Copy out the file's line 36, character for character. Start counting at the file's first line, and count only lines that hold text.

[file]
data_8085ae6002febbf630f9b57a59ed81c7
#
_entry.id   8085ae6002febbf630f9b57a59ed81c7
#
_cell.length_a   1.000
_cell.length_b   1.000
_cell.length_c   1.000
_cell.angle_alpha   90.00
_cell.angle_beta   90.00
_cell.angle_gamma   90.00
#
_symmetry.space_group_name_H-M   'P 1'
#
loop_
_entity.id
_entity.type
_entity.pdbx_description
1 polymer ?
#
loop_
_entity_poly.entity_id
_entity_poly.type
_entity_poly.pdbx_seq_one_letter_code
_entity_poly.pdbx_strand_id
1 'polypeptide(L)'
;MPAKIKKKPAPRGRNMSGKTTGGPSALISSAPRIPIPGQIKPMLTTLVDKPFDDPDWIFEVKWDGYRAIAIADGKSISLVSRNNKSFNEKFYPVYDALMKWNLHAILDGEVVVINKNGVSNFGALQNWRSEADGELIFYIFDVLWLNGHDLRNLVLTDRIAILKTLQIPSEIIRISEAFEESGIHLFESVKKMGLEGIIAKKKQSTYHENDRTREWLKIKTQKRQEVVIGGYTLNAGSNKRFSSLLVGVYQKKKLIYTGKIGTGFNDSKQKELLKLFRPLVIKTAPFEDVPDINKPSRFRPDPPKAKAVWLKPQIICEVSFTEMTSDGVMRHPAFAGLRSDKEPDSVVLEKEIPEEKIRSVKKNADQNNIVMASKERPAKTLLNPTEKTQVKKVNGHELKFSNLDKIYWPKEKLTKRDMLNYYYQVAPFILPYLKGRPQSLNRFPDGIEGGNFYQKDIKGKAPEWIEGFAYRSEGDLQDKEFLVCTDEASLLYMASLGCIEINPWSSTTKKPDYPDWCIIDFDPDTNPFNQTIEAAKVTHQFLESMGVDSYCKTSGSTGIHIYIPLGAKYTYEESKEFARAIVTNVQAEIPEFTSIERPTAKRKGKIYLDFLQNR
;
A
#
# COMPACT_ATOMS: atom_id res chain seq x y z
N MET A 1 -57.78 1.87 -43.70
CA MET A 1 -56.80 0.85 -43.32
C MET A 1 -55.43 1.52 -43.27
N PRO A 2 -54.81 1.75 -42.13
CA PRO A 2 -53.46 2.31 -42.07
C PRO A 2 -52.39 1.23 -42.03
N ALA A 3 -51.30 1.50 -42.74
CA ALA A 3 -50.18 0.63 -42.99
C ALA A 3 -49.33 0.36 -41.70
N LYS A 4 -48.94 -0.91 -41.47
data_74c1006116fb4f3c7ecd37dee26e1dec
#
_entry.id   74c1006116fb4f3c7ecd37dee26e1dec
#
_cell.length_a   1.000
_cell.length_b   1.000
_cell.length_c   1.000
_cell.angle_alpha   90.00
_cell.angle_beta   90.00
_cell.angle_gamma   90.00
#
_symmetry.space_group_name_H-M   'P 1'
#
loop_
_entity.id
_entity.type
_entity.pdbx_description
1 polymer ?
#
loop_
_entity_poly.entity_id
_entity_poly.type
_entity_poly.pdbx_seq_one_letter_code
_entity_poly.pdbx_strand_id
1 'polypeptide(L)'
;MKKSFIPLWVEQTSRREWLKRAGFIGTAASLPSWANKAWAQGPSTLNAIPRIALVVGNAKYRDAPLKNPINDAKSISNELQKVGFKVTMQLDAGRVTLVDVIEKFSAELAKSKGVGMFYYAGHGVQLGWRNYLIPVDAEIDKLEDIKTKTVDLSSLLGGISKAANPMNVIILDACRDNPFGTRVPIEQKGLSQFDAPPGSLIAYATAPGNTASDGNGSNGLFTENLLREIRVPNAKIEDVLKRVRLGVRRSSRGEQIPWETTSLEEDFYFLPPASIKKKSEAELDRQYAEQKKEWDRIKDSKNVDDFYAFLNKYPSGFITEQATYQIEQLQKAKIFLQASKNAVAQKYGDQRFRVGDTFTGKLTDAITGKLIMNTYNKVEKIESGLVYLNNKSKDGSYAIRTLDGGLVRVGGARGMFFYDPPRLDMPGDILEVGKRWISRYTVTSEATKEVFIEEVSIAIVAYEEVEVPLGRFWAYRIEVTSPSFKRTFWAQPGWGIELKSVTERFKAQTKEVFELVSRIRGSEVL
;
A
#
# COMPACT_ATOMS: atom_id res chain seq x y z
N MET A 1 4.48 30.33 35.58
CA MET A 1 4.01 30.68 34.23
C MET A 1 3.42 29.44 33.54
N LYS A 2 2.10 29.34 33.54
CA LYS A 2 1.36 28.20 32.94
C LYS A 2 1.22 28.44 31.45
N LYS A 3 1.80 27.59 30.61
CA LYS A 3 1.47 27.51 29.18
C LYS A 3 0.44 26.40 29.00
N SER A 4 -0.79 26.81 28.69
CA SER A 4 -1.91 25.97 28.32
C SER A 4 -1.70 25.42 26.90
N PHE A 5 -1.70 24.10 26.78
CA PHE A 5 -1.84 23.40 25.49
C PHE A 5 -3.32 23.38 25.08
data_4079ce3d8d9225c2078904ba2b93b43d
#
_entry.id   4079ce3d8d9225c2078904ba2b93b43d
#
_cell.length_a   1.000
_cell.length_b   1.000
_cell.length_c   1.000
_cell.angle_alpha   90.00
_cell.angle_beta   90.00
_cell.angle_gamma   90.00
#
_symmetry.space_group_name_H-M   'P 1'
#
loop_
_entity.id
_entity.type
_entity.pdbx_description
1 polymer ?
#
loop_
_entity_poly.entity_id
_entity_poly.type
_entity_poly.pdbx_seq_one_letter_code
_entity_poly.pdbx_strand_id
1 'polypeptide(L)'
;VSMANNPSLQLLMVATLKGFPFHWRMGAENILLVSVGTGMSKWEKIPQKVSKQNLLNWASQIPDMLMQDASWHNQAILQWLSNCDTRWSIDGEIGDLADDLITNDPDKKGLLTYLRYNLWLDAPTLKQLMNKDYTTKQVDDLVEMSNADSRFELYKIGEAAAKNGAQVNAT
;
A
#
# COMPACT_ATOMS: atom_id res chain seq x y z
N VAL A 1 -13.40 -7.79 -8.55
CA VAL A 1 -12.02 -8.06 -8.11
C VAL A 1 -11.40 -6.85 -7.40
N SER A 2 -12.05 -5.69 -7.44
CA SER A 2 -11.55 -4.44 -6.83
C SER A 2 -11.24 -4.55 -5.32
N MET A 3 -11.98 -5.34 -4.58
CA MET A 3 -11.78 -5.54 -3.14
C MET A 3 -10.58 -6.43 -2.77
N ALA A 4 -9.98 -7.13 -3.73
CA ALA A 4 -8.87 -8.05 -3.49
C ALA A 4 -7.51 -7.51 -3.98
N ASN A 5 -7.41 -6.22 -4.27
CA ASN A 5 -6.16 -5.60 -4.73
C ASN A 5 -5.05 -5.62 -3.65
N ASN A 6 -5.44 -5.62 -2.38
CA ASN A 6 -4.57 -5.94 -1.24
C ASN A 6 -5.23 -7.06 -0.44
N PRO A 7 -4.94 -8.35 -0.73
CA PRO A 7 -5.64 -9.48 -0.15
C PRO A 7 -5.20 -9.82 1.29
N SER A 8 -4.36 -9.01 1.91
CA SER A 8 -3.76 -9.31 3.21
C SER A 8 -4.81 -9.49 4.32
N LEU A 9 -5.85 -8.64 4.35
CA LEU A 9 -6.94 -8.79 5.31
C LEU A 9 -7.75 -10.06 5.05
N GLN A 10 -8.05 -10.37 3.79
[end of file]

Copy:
C PRO A 2 -52.39 1.23 -42.03